“One of the projects our group is working on is to produce super paramagnetic particles,” says the scientist. “In this case, we insert the particles and they are guided by the magnetic field. If we apply them at a site above the tumor, that is where they all have to concentrate. It is also possible to induce the warming of these particles with a technique called nano-hyperthermia.” The death of tumor cells is more efficient through hyperthermia.” The study of these magnetic properties is progressing abroad as well. “Tests in this respect have already been conducted on big animals, and the expectation is that the use of this technique in treatments will begin shortly. However, it takes time to place any medical drug on the market.”
Zucolotto’s team is working on other fronts. The group has recently developed a nano-structured device to diagnose leishmaniasis. The device was developed in conjunction with researchers from the School of Philosophy, Science and Letters in Ribeirão Preto and from the Institute of Mathematical and Computer Sciences, both at USP, from the Federal University of Rondônia and a Fiocruz Unit in the State of Rondônia. Leishmaniasis is often confused with Chagas Disease, which is caused by another pathogen, the Trypanosoma cruzi. “The lab tests that provide the correct diagnosis in this respect are very expensive,” says Zucolotto. The alternative offered by the group is comprised of a biosensor comprised of a microchip assembled in various layers that immobilize the antigens of the two species: the Leishmania amazonensis and the T. cruzi. The chip is exposed to the patient’s blood sample and the existing antibodies react to the specific antigen. By means of an electric current, the researchers are able to identify which of the two antigens bonded with the antibodies and thus identify the correct pathogen.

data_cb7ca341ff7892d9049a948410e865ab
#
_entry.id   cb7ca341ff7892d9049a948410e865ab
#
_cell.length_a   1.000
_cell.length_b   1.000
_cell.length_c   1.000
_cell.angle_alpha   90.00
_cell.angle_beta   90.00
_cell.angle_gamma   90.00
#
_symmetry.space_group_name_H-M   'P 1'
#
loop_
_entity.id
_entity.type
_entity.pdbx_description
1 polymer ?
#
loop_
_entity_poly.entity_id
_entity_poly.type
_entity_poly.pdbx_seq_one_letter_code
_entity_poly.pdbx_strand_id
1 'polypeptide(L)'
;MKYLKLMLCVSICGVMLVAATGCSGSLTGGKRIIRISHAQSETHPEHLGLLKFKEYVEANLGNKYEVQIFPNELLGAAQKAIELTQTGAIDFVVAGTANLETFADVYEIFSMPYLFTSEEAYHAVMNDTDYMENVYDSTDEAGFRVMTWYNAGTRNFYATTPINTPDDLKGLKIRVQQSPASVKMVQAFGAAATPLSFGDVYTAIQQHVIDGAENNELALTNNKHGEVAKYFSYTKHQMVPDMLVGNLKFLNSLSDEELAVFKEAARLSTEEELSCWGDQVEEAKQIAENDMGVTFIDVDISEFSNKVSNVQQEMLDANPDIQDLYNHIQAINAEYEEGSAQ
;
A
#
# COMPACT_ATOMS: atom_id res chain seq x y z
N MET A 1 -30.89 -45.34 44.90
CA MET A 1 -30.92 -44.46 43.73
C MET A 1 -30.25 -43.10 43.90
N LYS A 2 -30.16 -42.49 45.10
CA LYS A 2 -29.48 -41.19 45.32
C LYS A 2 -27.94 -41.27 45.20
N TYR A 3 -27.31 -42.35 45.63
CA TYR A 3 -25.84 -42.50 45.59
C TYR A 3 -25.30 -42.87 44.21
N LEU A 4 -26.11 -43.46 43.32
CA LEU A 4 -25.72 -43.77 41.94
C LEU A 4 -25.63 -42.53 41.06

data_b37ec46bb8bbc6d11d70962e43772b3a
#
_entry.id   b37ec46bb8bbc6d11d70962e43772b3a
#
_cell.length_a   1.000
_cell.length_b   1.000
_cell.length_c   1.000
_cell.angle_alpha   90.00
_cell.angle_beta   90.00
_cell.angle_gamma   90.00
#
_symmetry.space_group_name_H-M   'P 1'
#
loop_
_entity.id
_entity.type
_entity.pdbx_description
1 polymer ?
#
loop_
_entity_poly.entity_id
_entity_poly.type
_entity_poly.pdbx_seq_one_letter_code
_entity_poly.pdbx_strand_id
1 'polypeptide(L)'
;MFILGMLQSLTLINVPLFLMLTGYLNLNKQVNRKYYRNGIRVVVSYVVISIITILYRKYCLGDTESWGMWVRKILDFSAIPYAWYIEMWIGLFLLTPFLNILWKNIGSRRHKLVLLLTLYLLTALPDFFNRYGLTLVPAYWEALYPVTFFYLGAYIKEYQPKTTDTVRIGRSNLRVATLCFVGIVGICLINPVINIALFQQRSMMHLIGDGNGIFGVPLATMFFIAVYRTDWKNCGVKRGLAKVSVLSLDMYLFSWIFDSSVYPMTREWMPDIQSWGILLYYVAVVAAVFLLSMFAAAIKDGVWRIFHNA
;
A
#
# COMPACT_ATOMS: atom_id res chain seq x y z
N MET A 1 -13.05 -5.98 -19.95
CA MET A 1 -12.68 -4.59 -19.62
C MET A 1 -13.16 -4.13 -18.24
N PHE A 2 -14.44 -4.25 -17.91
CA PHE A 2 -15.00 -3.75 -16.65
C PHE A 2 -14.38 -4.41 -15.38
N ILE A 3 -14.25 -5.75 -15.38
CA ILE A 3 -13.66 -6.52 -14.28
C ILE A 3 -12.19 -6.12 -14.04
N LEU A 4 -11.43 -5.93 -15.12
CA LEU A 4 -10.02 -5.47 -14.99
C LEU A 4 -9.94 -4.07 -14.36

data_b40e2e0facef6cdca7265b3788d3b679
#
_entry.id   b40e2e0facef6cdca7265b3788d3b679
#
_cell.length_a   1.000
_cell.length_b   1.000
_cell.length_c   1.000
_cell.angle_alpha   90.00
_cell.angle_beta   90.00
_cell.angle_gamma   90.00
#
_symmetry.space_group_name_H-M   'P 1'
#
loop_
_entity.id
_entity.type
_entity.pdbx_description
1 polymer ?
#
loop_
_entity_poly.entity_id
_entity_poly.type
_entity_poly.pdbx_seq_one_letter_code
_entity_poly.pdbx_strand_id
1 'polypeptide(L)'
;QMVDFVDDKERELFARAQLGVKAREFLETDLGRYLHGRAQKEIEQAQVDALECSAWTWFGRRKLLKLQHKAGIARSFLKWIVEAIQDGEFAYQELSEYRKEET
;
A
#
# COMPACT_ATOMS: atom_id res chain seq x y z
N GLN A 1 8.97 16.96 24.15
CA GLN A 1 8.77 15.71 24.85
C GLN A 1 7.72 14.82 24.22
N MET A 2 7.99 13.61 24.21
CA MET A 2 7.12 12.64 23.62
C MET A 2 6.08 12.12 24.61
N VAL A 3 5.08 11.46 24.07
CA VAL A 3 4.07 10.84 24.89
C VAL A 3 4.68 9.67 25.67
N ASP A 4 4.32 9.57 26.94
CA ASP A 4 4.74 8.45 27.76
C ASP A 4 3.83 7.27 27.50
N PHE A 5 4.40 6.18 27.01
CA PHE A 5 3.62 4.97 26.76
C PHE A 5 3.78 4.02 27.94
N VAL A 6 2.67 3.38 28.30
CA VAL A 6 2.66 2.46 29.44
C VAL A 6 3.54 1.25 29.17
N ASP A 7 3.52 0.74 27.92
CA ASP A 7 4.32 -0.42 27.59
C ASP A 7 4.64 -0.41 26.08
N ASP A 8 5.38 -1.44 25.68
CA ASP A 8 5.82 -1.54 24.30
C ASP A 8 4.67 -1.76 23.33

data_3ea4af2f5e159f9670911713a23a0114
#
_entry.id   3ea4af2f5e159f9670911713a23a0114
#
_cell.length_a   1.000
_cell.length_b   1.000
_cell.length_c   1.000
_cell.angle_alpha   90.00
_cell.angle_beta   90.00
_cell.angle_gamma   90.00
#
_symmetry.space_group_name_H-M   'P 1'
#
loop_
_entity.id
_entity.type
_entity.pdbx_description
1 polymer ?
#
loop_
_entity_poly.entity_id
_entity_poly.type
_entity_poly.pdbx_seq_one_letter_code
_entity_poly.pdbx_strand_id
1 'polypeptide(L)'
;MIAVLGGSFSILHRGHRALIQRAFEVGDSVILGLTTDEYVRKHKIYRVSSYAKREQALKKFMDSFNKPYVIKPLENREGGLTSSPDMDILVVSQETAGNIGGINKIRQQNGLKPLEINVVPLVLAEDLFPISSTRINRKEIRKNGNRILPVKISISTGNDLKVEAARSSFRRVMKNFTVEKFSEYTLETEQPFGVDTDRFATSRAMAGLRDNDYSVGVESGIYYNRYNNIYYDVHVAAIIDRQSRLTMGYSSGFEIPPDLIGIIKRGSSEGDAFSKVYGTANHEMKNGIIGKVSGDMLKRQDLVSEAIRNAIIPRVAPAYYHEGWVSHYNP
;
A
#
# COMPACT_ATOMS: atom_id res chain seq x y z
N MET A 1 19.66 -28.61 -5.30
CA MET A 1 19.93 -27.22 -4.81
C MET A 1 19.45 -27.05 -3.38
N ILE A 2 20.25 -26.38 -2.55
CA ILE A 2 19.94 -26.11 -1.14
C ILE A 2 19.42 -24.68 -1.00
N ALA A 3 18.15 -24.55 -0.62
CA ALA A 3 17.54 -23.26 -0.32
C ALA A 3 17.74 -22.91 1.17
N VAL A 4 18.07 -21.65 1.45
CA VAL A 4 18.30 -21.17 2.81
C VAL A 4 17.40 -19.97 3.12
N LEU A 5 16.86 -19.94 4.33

“We can manufacture these chips for a few cents of the dollar and make them available to the public health system,” says Zucolotto. He adds that the same strategy can be adapted to identify other pathogens; to this end, it is necessary to change the antigens in the biosensor’s layer The results obtained with this device were reported in an article published in the Analytical Chemistry journal, and the group has already filed a patent request for the biosensor with the USP Innovation Agency.
1. Study of the interaction between nanostructured materials and biological systems: Applications to the study of nanotoxicity and the development of sensors for diagnosis (n° 2008/08639-2); Type Regular Research Awards; Coordinator Valtencir Zucolotto – USP; Investment R$ 274,210.79 (FAPESP)
2. Development of nanocompounds containing nanostructured materials and biomolecules (nº 09/11679-9); Type Young Researchers Program; Coordinator Valtencir Zucolotto – USP; Investment R$ 87,000.00 (CNPq)
PERINOTO, A. C.; ZUCOLOTTO, V. et al. Biosensors for efficient diagnosis of Leishmaniasis: Innovations in bioanalytics for a neglected disease. Analytical Chemistry. v. 82 (23), p. 9.763-68. 2010.